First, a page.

We’ve put more focus on LinkedIn in recent months, and for good reason! LinkedIn has made great strides in targeting options and functionality in the last 1-2 years since their acquisition by Microsoft. Those improvements make the platform more appealing to marketers which leads to more testing. More testing equates to more key learnings, which are exactly what I want to share with you today. We’ve identified some valuable audience targeting insights that might help you cut your eCPV for video campaigns in half!
LinkedIn’s platform simplicity is both frustrating and advantageous for innovation. LinkedIn is more limited in targeting options than FB and gives you less control over bids and bid modifiers than Google. While that can be frustrating, it makes analysis easier and faster! With fewer variables to analyze, insights become more obvious. Insights are great starting points for new hypotheses and future tests, leading to more innovation down the road!
The Campaign Background
We launched multiple video campaigns, targeting sets of job titles, for a B2B brand. We chose job title targeting because we wanted the accuracy to be VERY precise. The service we are marketing to other marketers is very niche. However, I learned from A.J. Wilcox’s Hero Conf presentation that while job title targeting is very precise, it’s also the most expensive LinkedIn targeting option. After running the campaigns for 1-2 weeks, we began analyzing the early results in an effort to identify opportunities to lower the cost/view.
As I mentioned, the number of levers we can pull in LinkedIn feels limited, relative to Google and Facebook. In this case, I believe the lack of variables actually made our key finding more obvious to me. There are only two main areas where you can look for trends in your LinkedIn campaign data:
- The metric columns, which are grouped under the header “View”
- The demographic data that appears when you select one or multiple campaigns
There are eight demographics you can review when looking for trends which you can see in the snapshot below:
After analyzing the demographic data for our campaigns, we found no major trends in the data EXCEPT:
- The majority of clicks were from 3 seniority levels
- The majority of clicks were from the Marketing job function
If we can hone in on those particular seniorities within Marketing, rather than using job title targeting, we can reach roughly the same viewers and get cheaper video views.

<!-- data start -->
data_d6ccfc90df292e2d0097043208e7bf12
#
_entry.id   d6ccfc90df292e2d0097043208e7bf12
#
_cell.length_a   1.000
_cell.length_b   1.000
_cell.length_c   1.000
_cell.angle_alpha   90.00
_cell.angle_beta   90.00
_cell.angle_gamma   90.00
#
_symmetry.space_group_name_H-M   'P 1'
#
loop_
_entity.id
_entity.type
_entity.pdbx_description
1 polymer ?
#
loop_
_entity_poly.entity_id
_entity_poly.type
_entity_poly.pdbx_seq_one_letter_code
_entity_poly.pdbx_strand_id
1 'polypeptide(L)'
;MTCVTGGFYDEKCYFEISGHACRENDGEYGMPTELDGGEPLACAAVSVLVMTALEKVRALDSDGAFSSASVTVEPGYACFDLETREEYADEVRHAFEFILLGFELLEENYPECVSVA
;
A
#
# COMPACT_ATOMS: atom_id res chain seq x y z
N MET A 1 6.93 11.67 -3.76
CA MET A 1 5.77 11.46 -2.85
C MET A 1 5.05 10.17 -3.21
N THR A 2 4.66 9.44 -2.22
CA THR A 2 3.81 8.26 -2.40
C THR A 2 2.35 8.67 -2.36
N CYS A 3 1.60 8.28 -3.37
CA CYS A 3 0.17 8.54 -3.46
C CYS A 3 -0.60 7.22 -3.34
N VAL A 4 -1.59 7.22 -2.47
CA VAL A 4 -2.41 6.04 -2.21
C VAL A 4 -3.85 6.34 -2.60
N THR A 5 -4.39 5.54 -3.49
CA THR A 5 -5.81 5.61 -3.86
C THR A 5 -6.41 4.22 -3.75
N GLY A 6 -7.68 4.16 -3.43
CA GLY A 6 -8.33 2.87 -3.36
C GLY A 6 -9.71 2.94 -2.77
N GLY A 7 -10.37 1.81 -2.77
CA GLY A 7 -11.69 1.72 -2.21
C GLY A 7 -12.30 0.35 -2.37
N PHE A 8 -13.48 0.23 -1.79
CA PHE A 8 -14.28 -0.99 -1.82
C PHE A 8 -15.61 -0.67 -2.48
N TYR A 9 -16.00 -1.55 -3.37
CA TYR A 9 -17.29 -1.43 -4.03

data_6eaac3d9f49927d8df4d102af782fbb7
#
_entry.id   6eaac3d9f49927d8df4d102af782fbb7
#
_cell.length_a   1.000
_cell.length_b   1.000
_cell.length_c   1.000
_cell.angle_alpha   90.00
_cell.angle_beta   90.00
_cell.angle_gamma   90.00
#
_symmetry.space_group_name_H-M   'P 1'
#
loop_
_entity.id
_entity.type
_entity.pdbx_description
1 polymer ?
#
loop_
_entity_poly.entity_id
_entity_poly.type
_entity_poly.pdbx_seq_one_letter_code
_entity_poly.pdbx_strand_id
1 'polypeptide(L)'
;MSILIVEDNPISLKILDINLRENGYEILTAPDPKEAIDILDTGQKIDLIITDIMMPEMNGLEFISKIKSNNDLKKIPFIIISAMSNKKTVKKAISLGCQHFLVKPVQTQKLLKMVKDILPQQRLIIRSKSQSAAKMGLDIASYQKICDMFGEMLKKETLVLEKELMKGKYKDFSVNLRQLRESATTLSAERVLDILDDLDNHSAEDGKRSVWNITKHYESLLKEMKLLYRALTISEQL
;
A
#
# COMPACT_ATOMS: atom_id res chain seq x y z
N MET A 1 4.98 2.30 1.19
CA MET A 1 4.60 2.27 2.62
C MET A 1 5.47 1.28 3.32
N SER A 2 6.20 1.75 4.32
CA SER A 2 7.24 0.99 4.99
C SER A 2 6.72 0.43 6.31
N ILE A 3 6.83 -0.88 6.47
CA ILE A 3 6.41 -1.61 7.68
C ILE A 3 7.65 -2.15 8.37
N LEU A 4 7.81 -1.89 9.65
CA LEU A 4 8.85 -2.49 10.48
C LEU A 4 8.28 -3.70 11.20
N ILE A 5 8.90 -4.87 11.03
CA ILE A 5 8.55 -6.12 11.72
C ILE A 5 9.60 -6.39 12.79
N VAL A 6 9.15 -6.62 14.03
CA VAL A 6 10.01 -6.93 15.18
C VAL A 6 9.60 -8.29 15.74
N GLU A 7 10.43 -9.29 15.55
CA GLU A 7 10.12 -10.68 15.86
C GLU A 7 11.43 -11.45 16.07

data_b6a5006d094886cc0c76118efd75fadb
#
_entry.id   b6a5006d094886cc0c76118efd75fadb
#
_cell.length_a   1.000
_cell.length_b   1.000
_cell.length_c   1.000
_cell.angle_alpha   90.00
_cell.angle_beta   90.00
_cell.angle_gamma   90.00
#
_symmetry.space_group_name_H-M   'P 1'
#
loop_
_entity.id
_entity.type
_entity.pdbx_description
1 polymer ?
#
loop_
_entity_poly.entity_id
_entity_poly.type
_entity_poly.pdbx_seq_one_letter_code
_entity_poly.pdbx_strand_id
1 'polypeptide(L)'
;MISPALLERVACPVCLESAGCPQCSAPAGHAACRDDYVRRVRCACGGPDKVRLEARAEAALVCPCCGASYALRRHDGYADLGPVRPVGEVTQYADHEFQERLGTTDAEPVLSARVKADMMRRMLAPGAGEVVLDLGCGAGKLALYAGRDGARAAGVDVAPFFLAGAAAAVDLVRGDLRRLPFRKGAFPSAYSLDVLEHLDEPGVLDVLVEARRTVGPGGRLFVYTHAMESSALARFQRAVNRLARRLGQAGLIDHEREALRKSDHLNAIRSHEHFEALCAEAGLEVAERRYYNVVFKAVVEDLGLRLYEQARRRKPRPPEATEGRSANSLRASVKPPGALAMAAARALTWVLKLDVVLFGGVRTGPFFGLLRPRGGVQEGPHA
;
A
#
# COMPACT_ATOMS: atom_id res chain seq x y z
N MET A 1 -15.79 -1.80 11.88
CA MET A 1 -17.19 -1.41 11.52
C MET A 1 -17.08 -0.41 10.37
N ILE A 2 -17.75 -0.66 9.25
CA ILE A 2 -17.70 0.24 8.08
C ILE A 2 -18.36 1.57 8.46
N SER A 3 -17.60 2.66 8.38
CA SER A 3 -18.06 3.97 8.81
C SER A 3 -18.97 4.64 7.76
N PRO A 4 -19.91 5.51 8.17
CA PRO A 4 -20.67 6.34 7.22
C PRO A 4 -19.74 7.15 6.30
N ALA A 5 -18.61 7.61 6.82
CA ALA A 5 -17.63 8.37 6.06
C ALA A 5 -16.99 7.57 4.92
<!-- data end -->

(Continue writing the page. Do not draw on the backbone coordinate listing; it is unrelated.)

How did we come to this hypothesis?
I also learned from AJ Wilcox’s LinkedIn Advertising presentation at Hero Conf that Job Function + Seniority is $ (lower cost) compared to job title targeting which is $$$ (highest cost).
Generally, I would have guessed that we could NOT get the same video engagement because job function + seniority is a broader group than the specific job titles that we knew were most interested in the B2B marketing service we were advertising.
However, when it came down to implementing the test, we made one targeting addition that seems to have made the difference.
We created the audience and as expected, job function + seniority targeting was very broad. In fact, it was larger than the audience size we wanted.
To narrow that audience, I added four unique skills as targets which qualify the type of marketers. These skills were narrowly focused, not simply “marketing” or “social media”. After adding those four skills, the audience size was just right. Our final campaign test included seniority, job function, and skills targeting.
eCPV was LESS THAN HALF of the job title campaigns!
More importantly, we lost NO quality in the views. The View Rates are still ~25% and the video completion rates are still ~23%.
Use job title targeting as your first audience. Then, find where your video engagement and/or clicks are coming from based on the other demographics like seniority and job function. Combine those demographics with skills that you expect your audience to have, ditch the job titles, and lower your cost/view!
I hope this case study at least gets you digging around your audience data in LinkedIn. There are likely a ton of valuable insights for future testing!
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Author: Alaina Thompson
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